|Lesson 3|| Define Metalanguages |
|Objective||Describe what a metalanguage is. |
Define XML Metalanguages
Defining a markup language
Using XML, you can define a set of elements that may be used to describe a customer, a purchase order, a mathematical formula, a chemical compound, or any other physical or logical entity of interest.
The set of elements you define may then be used to describe many specific instances of that entity.
For example, you can describe a purchase order using the following set of XML elements:
Notice that XML does not use a fixed, predefined set of elements as HTML did.
Each purchase order defined in the XML document is an XML document instance and is described using this set of elements. In this example, the same set of elements may also be used to describe purchase orders
1006, 1007, and so on. For each purchase order described with these XML elements, the values included in the elements may change.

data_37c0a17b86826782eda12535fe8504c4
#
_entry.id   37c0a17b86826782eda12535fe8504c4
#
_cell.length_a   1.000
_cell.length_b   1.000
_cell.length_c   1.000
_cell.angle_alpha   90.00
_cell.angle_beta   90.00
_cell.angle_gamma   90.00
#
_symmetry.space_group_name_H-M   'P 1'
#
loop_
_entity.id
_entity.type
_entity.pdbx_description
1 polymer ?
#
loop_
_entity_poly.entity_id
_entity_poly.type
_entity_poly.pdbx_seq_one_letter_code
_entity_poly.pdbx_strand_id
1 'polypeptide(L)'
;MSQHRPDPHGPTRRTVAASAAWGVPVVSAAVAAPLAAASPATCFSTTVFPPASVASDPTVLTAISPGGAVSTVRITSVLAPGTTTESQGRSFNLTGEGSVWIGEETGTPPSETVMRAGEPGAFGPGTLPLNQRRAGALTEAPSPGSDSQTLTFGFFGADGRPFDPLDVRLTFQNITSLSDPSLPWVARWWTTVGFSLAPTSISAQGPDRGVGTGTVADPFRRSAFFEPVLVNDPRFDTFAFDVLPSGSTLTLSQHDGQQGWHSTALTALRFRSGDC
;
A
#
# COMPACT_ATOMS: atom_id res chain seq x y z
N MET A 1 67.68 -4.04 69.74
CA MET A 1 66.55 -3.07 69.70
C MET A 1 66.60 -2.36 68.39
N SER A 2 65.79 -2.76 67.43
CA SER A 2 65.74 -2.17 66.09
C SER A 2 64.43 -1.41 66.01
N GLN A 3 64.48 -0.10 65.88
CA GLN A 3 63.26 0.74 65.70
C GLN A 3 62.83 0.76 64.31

Since XML is used to define markup languages, once you have defined a markup language, you may use a markup language to define rules for creating XML documents.
These rules are specified using a Document Type Definition, or DTD.
The DTD is used to validate XML document instances that use the markup language you have defined.
DTDs will be discussed in detail later in the course.
In the next lesson, you will examine some of the limitations of HTML.